Damage to Property
How is the operator proposing to pay for actual damage to your property that occurs during and after construction (e.g., by estimating damage up front or paying you as damage occurs)? How will the value of the damage be determined? If you have crop lands along the pipeline route, the operator should pay you the market value of the crops. If you have marketable timber that will be impacted, the operator should either pay you the market value of the timber or stack the timber for you to sell.

After construction, your property should be restored to its previous condition. Are there unique features on your property that need to be explicitly addressed in the easement agreement to ensure restoration is properly completed? Does the company have a land operations worksheet that focuses on property-specific issues (e.g., seed type, fencing specifications, etc.) or is it dealt with in the actual agreement?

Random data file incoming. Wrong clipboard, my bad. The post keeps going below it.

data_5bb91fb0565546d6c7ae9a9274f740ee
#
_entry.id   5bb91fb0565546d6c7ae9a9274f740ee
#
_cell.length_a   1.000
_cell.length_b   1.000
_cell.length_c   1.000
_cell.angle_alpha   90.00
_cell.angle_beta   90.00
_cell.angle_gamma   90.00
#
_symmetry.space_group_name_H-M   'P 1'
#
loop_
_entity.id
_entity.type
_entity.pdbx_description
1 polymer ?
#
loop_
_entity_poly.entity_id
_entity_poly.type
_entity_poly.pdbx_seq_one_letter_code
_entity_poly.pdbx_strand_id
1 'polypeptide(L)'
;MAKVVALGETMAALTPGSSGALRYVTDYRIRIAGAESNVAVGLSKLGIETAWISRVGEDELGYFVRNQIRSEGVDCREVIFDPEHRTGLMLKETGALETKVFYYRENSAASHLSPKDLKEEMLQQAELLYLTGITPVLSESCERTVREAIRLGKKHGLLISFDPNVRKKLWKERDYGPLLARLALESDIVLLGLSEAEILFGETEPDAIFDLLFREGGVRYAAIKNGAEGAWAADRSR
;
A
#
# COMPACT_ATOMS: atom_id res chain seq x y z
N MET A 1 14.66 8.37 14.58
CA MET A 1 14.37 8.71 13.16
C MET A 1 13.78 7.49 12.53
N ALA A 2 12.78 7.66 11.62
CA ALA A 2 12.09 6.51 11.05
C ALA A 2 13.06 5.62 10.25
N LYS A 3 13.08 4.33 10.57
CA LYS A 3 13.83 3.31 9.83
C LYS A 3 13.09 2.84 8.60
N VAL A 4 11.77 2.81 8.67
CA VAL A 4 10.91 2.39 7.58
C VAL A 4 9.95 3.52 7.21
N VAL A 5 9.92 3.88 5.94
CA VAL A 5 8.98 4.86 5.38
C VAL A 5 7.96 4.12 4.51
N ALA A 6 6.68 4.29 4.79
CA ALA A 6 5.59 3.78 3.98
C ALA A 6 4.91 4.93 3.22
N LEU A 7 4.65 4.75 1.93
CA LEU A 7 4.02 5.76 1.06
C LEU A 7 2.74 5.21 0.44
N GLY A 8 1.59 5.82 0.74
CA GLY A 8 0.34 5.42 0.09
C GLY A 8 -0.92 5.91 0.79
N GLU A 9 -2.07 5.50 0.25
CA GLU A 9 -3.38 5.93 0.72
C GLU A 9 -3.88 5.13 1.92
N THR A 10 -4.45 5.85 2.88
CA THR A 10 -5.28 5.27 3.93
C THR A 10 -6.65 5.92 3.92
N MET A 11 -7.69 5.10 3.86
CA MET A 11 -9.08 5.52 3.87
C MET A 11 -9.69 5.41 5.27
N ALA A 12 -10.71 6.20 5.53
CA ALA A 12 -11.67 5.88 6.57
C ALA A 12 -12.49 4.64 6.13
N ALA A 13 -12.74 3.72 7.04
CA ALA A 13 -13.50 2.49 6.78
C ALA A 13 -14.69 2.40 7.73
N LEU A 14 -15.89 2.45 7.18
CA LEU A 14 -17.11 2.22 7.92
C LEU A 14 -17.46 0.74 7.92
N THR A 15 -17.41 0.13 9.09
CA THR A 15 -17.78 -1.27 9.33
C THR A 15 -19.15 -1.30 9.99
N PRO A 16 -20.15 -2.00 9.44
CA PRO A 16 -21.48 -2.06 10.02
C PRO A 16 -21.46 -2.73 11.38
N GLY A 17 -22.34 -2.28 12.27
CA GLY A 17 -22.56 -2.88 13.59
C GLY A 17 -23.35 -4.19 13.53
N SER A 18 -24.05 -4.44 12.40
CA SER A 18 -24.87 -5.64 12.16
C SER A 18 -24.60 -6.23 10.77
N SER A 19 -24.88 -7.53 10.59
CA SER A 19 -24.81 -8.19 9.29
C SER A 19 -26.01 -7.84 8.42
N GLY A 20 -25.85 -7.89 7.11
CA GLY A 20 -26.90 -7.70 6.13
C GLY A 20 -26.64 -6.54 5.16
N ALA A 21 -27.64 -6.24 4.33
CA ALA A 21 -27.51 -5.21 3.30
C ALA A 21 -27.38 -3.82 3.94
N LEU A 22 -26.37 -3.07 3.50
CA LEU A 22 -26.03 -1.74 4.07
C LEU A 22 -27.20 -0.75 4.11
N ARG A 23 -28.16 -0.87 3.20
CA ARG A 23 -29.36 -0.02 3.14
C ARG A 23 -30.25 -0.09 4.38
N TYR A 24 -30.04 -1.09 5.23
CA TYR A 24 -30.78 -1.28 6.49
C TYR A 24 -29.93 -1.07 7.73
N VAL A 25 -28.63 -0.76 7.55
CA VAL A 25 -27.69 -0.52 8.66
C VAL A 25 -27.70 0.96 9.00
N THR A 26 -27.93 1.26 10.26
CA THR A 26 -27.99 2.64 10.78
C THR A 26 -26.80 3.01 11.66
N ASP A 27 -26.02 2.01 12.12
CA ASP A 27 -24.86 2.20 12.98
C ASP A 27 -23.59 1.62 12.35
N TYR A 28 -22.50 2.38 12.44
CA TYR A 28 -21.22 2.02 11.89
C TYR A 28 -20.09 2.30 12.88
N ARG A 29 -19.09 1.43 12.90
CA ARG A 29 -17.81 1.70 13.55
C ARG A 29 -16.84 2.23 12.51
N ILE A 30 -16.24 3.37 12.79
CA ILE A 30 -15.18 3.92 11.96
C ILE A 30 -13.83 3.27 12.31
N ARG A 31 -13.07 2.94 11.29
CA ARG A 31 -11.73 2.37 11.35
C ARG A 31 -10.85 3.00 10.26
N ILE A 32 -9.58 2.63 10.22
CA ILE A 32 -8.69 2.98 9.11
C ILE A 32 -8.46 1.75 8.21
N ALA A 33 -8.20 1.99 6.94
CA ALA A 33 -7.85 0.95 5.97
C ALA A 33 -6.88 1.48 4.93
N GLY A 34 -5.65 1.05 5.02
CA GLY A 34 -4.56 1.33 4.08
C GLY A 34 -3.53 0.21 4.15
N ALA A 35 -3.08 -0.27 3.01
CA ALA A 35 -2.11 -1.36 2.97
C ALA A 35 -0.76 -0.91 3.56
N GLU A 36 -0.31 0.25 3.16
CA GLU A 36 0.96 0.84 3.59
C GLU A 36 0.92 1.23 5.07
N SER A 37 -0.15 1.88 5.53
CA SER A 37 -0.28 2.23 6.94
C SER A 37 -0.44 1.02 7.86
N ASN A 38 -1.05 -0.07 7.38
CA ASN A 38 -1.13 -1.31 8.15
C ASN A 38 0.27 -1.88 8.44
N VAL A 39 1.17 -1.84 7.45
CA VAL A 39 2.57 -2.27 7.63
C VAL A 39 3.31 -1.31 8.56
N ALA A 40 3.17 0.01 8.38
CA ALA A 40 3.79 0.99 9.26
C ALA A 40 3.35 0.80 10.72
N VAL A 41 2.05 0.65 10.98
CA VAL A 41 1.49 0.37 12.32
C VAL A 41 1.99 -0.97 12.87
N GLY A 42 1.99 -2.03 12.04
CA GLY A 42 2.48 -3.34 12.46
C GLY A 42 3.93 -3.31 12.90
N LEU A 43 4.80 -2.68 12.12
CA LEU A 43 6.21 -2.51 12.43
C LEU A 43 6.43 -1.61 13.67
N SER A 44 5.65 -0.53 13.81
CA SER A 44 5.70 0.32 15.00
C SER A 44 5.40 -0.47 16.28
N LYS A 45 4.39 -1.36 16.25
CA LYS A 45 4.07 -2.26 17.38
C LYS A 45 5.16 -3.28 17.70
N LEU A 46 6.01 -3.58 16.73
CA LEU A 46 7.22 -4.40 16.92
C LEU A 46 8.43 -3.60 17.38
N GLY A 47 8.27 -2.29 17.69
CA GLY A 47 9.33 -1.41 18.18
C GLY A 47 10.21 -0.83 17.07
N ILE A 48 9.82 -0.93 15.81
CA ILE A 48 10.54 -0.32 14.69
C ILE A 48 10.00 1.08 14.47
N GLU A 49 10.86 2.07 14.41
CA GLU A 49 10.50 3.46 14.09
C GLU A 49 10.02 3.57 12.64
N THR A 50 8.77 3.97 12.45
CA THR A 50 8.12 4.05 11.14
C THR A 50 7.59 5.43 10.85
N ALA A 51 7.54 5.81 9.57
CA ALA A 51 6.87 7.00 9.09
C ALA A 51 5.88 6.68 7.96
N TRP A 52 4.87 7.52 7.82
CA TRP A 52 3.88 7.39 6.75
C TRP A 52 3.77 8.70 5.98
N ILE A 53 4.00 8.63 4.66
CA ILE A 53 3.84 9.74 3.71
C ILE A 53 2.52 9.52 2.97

The pipeline operator should be required to maintain workers' compensation, commercial general liability, commercial automobile and excess liability insurance throughout the term of the easement agreement in commercially reasonable amounts and offered by reputable insurance providers. If possible, you should be included as an additional insured under the operator's policies.

The pipeline operator should fully indemnify you against any claims or liability of any kind resulting from the pipeline operations or the actions of the operator's employees, agents, independent contractors and other affiliated people.

Reservation of Development Rights